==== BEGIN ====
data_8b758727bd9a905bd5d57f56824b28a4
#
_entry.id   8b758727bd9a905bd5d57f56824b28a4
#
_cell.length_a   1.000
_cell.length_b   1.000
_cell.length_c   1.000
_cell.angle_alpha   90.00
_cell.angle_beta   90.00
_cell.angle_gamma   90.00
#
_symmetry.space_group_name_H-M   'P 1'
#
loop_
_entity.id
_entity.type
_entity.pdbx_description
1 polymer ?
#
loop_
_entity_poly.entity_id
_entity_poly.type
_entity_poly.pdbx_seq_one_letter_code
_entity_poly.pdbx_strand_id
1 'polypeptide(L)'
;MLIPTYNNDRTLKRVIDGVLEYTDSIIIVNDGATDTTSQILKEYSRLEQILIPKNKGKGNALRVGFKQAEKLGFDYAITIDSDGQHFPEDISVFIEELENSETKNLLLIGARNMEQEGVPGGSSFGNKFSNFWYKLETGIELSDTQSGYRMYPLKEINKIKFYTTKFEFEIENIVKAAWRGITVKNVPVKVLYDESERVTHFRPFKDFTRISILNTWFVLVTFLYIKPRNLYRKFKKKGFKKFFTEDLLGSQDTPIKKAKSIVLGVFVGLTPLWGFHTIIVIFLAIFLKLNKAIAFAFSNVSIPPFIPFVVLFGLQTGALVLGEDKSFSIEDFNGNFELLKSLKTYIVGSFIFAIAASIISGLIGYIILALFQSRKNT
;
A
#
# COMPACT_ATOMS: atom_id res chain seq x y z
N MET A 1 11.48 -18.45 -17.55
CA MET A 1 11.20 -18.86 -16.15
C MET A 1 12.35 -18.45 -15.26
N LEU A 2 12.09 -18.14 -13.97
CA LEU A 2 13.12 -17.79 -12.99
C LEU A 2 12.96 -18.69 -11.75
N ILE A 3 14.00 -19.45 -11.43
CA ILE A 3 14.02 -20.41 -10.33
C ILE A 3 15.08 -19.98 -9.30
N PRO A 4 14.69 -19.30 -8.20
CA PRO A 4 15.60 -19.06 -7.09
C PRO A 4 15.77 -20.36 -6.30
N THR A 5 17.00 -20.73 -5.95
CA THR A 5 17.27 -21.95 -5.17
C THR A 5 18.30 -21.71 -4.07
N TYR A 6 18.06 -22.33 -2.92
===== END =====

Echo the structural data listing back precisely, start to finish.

data_8b758727bd9a905bd5d57f56824b28a4
#
_entry.id   8b758727bd9a905bd5d57f56824b28a4
#
_cell.length_a   1.000
_cell.length_b   1.000
_cell.length_c   1.000
_cell.angle_alpha   90.00
_cell.angle_beta   90.00
_cell.angle_gamma   90.00
#
_symmetry.space_group_name_H-M   'P 1'
#
loop_
_entity.id
_entity.type
_entity.pdbx_description
1 polymer ?
#
loop_
_entity_poly.entity_id
_entity_poly.type
_entity_poly.pdbx_seq_one_letter_code
_entity_poly.pdbx_strand_id
1 'polypeptide(L)'
;MLIPTYNNDRTLKRVIDGVLEYTDSIIIVNDGATDTTSQILKEYSRLEQILIPKNKGKGNALRVGFKQAEKLGFDYAITIDSDGQHFPEDISVFIEELENSETKNLLLIGARNMEQEGVPGGSSFGNKFSNFWYKLETGIELSDTQSGYRMYPLKEINKIKFYTTKFEFEIENIVKAAWRGITVKNVPVKVLYDESERVTHFRPFKDFTRISILNTWFVLVTFLYIKPRNLYRKFKKKGFKKFFTEDLLGSQDTPIKKAKSIVLGVFVGLTPLWGFHTIIVIFLAIFLKLNKAIAFAFSNVSIPPFIPFVVLFGLQTGALVLGEDKSFSIEDFNGNFELLKSLKTYIVGSFIFAIAASIISGLIGYIILALFQSRKNT
;
A
#
# COMPACT_ATOMS: atom_id res chain seq x y z
N MET A 1 11.48 -18.45 -17.55
CA MET A 1 11.20 -18.86 -16.15
C MET A 1 12.35 -18.45 -15.26
N LEU A 2 12.09 -18.14 -13.97
CA LEU A 2 13.12 -17.79 -12.99
C LEU A 2 12.96 -18.69 -11.75
N ILE A 3 14.00 -19.45 -11.43
CA ILE A 3 14.02 -20.41 -10.33
C ILE A 3 15.08 -19.98 -9.30
N PRO A 4 14.69 -19.30 -8.20
CA PRO A 4 15.60 -19.06 -7.09
C PRO A 4 15.77 -20.36 -6.30
N THR A 5 17.00 -20.73 -5.95
CA THR A 5 17.27 -21.95 -5.17
C THR A 5 18.30 -21.71 -4.07
N TYR A 6 18.06 -22.33 -2.92